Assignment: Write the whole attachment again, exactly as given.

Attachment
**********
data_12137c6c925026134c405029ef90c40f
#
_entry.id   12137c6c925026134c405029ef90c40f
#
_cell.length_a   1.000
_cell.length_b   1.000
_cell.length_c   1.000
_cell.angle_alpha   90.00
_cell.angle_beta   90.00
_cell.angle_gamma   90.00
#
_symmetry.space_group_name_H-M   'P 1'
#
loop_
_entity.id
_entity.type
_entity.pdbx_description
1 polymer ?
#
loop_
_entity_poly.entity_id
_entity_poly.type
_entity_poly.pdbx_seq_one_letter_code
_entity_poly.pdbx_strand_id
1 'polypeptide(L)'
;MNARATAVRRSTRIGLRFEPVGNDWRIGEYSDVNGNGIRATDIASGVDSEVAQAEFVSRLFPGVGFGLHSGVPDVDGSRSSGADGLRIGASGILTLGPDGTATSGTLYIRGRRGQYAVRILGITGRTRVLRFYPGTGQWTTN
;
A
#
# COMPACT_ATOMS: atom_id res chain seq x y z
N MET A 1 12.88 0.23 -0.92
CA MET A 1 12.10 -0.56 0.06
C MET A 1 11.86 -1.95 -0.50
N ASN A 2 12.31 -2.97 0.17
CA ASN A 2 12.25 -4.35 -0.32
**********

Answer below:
data_12137c6c925026134c405029ef90c40f
#
_entry.id   12137c6c925026134c405029ef90c40f
#
_cell.length_a   1.000
_cell.length_b   1.000
_cell.length_c   1.000
_cell.angle_alpha   90.00
_cell.angle_beta   90.00
_cell.angle_gamma   90.00
#
_symmetry.space_group_name_H-M   'P 1'
#
loop_
_entity.id
_entity.type
_entity.pdbx_description
1 polymer ?
#
loop_
_entity_poly.entity_id
_entity_poly.type
_entity_poly.pdbx_seq_one_letter_code
_entity_poly.pdbx_strand_id
1 'polypeptide(L)'
;MNARATAVRRSTRIGLRFEPVGNDWRIGEYSDVNGNGIRATDIASGVDSEVAQAEFVSRLFPGVGFGLHSGVPDVDGSRSSGADGLRIGASGILTLGPDGTATSGTLYIRGRRGQYAVRILGITGRTRVLRFYPGTGQWTTN
;
A
#
# COMPACT_ATOMS: atom_id res chain seq x y z
N MET A 1 12.88 0.23 -0.92
CA MET A 1 12.10 -0.56 0.06
C MET A 1 11.86 -1.95 -0.50
N ASN A 2 12.31 -2.97 0.17
CA ASN A 2 12.25 -4.35 -0.32